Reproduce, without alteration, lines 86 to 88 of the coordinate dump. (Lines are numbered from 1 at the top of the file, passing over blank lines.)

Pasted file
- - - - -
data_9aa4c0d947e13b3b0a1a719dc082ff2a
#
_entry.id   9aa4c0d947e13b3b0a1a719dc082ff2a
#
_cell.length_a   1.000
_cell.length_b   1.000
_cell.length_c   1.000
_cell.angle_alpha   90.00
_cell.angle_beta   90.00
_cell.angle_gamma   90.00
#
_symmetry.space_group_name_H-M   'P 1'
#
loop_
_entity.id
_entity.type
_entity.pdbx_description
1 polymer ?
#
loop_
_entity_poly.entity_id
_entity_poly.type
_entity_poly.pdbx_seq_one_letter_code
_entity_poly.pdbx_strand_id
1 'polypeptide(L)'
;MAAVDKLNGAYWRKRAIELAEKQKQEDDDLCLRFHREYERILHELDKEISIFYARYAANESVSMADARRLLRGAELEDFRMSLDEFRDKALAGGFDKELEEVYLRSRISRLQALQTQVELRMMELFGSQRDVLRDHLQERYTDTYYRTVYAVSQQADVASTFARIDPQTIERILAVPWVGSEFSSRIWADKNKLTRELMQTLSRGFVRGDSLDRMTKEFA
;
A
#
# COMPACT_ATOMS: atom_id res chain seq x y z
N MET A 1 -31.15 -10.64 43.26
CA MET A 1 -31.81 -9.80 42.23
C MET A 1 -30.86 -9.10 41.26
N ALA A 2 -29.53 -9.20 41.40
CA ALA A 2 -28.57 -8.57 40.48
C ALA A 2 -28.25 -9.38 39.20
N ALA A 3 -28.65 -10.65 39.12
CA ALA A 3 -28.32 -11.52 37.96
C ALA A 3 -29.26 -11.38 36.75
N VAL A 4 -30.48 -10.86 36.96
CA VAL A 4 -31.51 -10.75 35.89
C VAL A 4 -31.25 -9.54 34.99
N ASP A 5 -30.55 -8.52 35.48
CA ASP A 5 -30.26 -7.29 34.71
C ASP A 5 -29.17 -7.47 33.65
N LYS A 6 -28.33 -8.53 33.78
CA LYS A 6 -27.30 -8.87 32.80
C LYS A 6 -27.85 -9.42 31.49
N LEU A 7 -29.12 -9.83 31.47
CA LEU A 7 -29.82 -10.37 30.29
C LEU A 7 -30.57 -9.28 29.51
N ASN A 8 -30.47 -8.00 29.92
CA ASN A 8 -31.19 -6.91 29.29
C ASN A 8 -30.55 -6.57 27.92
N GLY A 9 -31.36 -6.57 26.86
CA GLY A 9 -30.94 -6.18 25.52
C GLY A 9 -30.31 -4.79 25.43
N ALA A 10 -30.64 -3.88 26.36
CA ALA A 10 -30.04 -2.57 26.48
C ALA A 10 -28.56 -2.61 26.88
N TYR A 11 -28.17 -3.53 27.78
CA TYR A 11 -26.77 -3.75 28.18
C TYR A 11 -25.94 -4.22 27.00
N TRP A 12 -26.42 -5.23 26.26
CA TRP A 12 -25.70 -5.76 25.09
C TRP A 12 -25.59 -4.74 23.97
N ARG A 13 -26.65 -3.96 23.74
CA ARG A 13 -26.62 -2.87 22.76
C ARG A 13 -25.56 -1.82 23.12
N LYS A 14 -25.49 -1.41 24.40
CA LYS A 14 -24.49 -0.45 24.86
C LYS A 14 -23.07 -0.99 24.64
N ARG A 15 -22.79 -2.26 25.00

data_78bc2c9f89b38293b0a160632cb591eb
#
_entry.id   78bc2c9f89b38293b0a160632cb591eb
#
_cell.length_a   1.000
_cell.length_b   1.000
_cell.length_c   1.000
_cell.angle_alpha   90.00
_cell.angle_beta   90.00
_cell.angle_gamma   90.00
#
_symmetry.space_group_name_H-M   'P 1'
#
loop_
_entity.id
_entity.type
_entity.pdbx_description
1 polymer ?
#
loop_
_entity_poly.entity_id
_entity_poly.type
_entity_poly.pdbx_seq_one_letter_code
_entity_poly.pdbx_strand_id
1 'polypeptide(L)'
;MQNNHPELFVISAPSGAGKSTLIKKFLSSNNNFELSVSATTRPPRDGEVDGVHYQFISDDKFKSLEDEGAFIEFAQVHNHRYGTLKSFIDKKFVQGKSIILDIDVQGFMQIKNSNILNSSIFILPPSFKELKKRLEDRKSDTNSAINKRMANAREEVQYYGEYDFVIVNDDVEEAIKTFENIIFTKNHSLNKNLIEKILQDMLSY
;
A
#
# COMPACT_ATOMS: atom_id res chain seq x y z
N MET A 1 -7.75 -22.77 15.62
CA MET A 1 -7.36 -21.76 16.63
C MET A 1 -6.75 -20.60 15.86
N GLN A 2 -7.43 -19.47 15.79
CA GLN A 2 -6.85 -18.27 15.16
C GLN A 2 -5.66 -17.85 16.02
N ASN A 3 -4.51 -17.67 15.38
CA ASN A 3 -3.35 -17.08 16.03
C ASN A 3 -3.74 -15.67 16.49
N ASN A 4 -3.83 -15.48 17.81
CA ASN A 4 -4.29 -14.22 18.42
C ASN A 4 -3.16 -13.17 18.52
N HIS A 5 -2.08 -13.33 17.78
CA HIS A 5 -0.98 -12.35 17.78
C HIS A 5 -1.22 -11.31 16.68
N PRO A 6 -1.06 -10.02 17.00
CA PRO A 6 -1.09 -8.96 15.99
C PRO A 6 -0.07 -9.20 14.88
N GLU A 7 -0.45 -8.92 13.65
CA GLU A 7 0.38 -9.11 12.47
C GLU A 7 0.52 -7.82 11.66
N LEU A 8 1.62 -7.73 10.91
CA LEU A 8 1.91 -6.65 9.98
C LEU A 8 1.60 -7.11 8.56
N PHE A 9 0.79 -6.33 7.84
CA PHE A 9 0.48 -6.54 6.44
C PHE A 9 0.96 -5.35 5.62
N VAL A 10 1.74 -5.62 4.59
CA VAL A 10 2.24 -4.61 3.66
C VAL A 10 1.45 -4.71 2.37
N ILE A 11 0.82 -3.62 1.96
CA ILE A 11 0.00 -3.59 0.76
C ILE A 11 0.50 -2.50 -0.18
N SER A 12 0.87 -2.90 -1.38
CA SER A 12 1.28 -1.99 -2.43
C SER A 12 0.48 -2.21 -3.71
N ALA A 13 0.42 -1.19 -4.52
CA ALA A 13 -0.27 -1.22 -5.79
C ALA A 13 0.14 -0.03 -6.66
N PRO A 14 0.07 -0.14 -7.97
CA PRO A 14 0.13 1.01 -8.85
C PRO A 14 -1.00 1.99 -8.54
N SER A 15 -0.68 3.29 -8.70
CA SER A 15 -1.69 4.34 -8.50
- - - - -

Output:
#
loop_
_entity.id